One difference? People with the flu typically feel sickest during the first week of illness. With COVID-19, people may feel the worst during the second or third week, and they may be sicker for a longer period.
Another difference: COVID-19 is more likely than the flu to cause a loss of taste or smell. But not everyone experiences that symptom, so it’s not a reliable way to tell the viruses apart.
That leaves testing, which will become more important as flu season ramps up this fall in the Northern Hemisphere. Doctors will need to know test results to determine the best treatment.
It’s also possible to be infected with both viruses at the same time, said Dr. Daniel Solomon, an infectious diseases expert at Brigham and Women’s Hospital and Harvard Medical School in Boston.
Whether you get tested for one or both viruses may depend on how available tests are and which viruses are circulating where you live, he said.
“Right now we are not seeing community transmission of influenza, so widespread testing for the flu is not yet recommended,” Solomon said.
Both the flu and coronavirus spread through droplets from the nose and mouth. Both can spread before people know they are sick. The flu has a shorter incubation period — meaning after infection it can take one to four days to feel sick — compared to the coronavirus, which can take two to 14 days from infection to symptoms.
On average, COVID-19 is more contagious than flu. But many people with COVID-19 don’t spread the virus to anyone, while a few people spread it to many others. These “superspreader events” are more common with COVID-19 than flu, Solomon said.
Vaccine progress. A huge international study of a COVID-19 vaccine that aims to work with just one dose is getting underway as top U.S. health officials sought to assure a skeptical Congress and public that they can trust any shots the government ultimately approves.
Hopes are high that answers about at least one of several candidates being tested in the U.S. could come by year’s end, maybe sooner.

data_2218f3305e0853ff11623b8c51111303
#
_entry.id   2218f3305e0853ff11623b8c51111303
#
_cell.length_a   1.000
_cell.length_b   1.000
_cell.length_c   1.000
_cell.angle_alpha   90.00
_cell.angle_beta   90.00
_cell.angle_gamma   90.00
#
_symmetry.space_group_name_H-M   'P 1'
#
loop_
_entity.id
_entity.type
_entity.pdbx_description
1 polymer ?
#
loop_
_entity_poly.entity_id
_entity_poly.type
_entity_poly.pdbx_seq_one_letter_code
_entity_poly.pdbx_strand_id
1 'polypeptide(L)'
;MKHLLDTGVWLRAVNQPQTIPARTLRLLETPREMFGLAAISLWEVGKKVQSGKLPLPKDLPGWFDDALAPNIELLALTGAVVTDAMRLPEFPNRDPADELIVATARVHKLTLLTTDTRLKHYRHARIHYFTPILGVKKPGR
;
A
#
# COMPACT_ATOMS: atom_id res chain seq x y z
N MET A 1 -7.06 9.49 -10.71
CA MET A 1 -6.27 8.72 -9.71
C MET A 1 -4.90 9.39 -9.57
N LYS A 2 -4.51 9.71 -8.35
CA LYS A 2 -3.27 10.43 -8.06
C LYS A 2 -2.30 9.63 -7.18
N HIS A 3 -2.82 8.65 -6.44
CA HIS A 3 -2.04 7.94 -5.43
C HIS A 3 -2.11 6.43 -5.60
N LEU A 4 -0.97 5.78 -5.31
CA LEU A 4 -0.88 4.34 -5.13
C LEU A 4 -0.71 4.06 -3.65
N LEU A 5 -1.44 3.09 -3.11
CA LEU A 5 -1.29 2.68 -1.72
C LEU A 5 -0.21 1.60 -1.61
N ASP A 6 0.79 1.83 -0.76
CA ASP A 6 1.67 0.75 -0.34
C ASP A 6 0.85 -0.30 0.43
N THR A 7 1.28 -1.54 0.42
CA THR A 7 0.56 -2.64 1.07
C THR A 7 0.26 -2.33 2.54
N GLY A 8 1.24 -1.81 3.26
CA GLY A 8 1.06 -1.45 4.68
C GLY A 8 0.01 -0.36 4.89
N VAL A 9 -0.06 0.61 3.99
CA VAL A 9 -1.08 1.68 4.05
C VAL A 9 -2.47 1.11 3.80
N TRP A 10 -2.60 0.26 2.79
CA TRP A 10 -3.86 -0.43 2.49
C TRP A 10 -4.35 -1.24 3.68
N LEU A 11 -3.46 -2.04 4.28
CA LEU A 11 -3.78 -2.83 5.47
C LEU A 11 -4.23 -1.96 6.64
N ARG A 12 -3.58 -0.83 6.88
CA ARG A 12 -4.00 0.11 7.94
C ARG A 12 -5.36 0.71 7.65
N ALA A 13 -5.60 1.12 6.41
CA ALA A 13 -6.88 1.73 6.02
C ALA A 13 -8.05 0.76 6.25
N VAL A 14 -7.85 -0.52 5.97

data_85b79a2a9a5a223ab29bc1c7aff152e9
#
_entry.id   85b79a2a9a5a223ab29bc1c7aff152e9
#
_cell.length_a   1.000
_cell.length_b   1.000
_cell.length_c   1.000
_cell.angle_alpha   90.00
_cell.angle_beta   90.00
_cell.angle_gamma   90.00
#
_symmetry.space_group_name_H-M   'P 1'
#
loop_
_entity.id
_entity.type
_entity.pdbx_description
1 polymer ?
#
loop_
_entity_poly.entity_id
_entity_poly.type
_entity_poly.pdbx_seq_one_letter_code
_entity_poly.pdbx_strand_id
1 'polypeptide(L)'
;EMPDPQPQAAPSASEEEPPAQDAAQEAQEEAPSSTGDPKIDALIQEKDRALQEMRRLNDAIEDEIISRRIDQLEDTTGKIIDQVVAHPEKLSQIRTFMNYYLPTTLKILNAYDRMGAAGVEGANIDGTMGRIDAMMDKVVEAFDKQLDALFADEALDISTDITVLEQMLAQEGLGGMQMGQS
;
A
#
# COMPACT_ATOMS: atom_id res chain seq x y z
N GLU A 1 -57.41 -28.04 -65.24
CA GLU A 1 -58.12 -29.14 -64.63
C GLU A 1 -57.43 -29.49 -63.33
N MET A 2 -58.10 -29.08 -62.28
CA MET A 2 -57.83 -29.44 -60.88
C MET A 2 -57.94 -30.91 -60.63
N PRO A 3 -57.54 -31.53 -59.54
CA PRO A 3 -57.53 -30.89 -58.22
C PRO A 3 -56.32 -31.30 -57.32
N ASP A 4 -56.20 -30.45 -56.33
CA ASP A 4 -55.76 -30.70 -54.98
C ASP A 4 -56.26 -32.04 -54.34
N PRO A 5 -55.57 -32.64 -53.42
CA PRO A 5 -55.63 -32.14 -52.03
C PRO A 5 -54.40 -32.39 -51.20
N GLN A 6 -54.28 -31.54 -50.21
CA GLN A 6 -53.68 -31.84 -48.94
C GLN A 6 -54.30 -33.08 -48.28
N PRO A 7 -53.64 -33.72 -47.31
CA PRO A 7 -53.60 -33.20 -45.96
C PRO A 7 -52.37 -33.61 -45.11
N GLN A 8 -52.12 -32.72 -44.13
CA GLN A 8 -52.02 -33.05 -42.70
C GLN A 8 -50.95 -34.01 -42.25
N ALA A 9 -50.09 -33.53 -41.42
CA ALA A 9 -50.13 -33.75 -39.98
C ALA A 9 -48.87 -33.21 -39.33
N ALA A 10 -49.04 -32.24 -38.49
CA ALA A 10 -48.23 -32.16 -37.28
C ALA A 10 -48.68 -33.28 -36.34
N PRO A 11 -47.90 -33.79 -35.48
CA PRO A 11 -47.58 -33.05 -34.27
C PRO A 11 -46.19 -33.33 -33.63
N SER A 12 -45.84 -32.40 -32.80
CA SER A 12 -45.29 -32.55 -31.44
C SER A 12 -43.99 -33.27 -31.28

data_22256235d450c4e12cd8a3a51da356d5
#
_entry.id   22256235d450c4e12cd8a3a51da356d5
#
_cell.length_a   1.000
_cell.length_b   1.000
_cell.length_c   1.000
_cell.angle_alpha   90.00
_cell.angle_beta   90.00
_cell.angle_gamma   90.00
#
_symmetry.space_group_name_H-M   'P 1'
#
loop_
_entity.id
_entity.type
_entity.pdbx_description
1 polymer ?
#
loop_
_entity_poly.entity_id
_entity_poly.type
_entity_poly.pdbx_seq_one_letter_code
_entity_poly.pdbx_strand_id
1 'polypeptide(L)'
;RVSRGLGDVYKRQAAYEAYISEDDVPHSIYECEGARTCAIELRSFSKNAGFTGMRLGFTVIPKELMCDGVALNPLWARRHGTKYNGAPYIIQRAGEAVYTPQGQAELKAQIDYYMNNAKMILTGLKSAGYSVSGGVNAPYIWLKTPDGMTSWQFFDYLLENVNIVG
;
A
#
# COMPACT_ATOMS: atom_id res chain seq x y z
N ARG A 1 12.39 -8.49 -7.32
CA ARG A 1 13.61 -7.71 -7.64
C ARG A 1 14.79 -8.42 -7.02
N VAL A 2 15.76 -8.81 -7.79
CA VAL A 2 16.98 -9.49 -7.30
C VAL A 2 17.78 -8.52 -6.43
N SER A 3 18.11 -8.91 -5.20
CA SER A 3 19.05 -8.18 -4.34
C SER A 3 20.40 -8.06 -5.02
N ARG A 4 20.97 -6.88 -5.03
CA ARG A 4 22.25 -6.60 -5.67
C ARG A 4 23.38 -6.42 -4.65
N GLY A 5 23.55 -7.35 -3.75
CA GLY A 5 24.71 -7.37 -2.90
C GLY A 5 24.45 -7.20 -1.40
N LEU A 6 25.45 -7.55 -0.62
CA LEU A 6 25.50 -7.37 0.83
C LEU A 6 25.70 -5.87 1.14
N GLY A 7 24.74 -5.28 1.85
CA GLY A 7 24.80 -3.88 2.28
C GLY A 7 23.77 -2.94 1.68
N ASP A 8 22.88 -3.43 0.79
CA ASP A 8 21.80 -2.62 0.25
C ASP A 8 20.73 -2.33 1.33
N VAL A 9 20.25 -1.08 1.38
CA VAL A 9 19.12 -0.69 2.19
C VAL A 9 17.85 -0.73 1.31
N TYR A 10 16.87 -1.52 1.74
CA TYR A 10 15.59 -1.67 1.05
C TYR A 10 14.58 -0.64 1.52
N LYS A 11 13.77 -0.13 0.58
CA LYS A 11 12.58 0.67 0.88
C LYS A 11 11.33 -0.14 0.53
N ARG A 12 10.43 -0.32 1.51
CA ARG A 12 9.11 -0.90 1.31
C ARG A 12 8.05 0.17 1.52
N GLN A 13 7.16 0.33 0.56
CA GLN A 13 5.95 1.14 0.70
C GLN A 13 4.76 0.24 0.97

“We feel cautiously optimistic that we will be able to have a safe and effective vaccine, although there is never a guarantee of that,” Dr. Anthony Fauci, infectious disease chief at the National Institutes of Health, told a Senate committee.
President Donald Trump is pushing for a faster timeline, which many experts say is risky and may not allow for adequate testing. On Wednesday he tweeted a link to news about the new Johnson & Johnson vaccine study and said the Food and Drug Administration “must move quickly!”
“President Trump is still trying to sabotage the work of our scientists and public health experts for his own political ends,” Sen. Patty Murray, a Democrat from Washington state, said before ticking off examples of pressure on the FDA.
FDA Commissioner Stephen Hahn pledged that career scientists, not politicians, will decide whether any coronavirus vaccine meets clearly stated standards that it works and is safe. Vaccine development usually takes years but scientists have been racing to shorten that time, in part by manufacturing doses that will have to be thrown away if studies find they don’t work.
“Science will guide our decisions. FDA will not permit any pressure from anyone to change that,” Hahn said. “I will put the interest of the American people above anything else.”
FDA has faced criticism for allowing emergency use of some COVID-19 treatments backed by little evidence, but Hahn said if vaccine makers want that faster path to market, additional standards will be coming soon.